Psychology Today has an article by Amy Fries on how daydreamers are also more intelligent:
Researchers using brain scanning technology found that the “default network,” the relatively new buzzword for the daydreaming state, was significantly more active in the “superior intelligence group” than the “average intelligence group.” According to the study, this suggests that the stronger connections displayed in the “functional integration of the default network might be related to individual intelligent performance.”
My nonscientific translation of this: while daydreaming, your thoughts are gliding and ricocheting all over the place–past, present, future–accessing all your stored knowledge, memories, experiences, etc. What the study seems to be saying is that these connections–the ricocheting thoughts if you will–appear to be stronger in smarter people. Maybe that’s why they can get more out of their daydreaming states of mind. They can dig deeper. This seems to fit nicely with other studies that say that people who can go deeper into daydreaming states are more likely to come away with worthwhile insights.
I’ve spoken before about daydreaming and it’s importance to my writing life. I also think that daydreaming is important in business, particularly if you’re in a creative or innovative role. Yet daydreaming is verboten in a professional context. We’re supposed to be heads-down, focused on our work all day every day. That’s not physically possible, of course, so people fake concentration by doing low-energy tasks, like cleaning out their inbox, to give their brains some time to spin freely.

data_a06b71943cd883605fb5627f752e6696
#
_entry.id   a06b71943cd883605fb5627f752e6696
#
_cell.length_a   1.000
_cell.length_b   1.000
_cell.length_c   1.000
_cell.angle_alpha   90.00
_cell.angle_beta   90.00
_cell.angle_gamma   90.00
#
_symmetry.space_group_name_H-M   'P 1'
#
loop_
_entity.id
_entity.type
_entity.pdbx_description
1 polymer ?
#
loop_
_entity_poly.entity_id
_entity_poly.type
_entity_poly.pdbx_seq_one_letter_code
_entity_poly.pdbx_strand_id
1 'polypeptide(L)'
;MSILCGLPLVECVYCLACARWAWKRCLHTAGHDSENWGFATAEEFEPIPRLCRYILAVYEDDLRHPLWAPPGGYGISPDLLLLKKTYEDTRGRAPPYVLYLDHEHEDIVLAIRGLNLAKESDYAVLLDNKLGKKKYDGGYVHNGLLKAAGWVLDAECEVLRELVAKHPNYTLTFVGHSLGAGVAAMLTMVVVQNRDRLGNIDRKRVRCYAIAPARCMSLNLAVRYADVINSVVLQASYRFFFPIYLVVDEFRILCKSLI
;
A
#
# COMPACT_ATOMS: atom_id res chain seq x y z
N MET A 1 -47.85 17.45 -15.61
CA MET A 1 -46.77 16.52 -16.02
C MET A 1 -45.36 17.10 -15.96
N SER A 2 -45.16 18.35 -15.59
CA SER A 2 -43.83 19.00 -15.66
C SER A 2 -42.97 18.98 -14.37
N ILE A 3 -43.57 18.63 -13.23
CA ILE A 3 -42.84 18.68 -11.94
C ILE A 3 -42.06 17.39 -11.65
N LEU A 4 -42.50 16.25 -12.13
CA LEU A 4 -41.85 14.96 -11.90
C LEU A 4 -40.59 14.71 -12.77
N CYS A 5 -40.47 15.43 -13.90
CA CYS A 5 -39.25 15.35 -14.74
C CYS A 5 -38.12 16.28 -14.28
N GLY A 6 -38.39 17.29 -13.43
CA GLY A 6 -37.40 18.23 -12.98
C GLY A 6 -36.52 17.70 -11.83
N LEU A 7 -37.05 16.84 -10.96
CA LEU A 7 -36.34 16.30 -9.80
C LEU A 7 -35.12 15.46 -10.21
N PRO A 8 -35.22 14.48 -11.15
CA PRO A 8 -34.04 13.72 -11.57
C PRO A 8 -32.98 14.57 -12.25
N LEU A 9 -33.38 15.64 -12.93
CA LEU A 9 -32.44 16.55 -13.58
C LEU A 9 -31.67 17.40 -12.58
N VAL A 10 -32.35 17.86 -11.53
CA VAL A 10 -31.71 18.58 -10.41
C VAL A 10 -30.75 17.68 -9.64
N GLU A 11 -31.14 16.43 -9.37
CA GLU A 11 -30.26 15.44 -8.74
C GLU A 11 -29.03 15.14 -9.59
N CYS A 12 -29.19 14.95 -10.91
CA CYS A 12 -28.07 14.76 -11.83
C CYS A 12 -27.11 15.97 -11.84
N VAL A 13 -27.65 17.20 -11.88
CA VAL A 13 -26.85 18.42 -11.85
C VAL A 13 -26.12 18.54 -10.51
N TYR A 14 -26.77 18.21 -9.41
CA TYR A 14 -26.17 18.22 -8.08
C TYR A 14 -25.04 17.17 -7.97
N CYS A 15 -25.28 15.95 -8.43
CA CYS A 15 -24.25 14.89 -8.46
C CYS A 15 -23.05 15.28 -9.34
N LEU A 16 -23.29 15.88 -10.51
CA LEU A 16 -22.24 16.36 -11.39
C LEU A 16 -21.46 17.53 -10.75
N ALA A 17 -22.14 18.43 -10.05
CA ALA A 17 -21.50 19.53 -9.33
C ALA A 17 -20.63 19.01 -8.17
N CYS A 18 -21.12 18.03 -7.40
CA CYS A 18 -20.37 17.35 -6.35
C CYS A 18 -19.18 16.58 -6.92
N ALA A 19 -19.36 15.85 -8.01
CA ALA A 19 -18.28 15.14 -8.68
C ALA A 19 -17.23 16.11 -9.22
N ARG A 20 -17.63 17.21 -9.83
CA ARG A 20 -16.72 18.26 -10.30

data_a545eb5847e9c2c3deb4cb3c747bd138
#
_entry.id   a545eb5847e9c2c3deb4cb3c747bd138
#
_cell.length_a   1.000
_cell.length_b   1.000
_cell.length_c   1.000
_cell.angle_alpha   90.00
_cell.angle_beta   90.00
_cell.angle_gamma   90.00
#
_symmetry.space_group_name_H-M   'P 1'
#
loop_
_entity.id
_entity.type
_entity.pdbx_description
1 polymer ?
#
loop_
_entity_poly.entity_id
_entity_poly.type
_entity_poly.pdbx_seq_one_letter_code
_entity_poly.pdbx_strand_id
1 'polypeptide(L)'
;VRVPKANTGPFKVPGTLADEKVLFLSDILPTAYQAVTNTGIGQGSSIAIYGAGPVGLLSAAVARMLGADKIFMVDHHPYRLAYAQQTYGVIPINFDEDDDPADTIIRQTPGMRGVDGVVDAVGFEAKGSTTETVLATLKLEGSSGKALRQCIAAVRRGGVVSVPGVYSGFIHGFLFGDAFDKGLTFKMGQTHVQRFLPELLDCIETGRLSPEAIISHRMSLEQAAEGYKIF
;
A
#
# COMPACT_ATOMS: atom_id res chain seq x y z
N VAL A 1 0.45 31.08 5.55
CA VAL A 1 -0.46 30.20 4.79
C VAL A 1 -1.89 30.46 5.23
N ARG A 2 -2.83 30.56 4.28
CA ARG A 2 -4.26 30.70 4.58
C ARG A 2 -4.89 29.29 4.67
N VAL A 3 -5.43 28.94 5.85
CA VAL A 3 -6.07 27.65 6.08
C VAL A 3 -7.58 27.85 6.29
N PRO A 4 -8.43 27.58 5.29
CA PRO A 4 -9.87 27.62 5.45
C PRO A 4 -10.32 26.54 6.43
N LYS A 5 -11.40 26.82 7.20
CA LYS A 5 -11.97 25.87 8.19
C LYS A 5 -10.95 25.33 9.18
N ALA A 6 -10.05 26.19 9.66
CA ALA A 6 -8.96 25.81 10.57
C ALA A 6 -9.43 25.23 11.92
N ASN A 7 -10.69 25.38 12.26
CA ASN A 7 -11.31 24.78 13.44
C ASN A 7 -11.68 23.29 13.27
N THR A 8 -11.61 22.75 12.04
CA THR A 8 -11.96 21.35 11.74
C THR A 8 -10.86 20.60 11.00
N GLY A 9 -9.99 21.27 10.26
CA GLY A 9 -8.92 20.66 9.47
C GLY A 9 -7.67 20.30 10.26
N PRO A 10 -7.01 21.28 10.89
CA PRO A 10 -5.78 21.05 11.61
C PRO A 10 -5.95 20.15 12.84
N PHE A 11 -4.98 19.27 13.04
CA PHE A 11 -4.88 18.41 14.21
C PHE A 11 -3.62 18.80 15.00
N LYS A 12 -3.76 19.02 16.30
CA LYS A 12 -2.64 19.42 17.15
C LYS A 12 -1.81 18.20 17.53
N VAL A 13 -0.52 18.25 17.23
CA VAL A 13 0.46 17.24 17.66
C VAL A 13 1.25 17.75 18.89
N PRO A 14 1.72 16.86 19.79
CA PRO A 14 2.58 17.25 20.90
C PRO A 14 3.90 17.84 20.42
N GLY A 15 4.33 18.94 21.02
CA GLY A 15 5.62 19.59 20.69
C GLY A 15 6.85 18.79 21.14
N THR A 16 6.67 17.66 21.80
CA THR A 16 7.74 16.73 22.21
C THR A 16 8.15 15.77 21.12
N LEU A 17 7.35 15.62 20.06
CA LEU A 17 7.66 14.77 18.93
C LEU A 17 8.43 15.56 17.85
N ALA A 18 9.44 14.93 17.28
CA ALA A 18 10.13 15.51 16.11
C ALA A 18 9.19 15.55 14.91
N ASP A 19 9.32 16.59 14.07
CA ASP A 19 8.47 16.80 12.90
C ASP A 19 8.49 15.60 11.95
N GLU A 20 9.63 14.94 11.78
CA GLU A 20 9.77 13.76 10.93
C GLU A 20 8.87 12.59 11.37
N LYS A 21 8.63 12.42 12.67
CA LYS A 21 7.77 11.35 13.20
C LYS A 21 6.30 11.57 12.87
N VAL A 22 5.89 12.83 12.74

When it comes to social media, I see this need to freewheel as even more important. I can type at over 90 words per minute, but it can still take me an hour to write even a short blog post because for much of that time I’m reading and mulling (a more acceptable word for daydreaming, perhaps). Blogging is, at its best, about people synthesising new ideas from the works of others. That sort of thought, where you’re taking in different strands of information and forming novel links between them, requires time, not to mention a good night’s sleep.
This is why bloggers need managerial support to be effective. Blogging at work can put serious pressure on the blogger, who may want to spend a day figuring a post out, but who feels that they are supposed to be banging out something quick. Acceptance from colleagues that blogging is a legitimate way for them to be spending their time is also important – there’s nothing like negative peer pressure to kill off a blogger’s enthusiasm. Without that support the blogger can wind up abandoning their writing or not fulfiling their potential, and everyone loses out.
The long and the short of it is that if you want your staff to be creative, innovative, thoughtful and to benefit fully from their intelligence, give them the time and space to cogitate, mull, consider and daydream.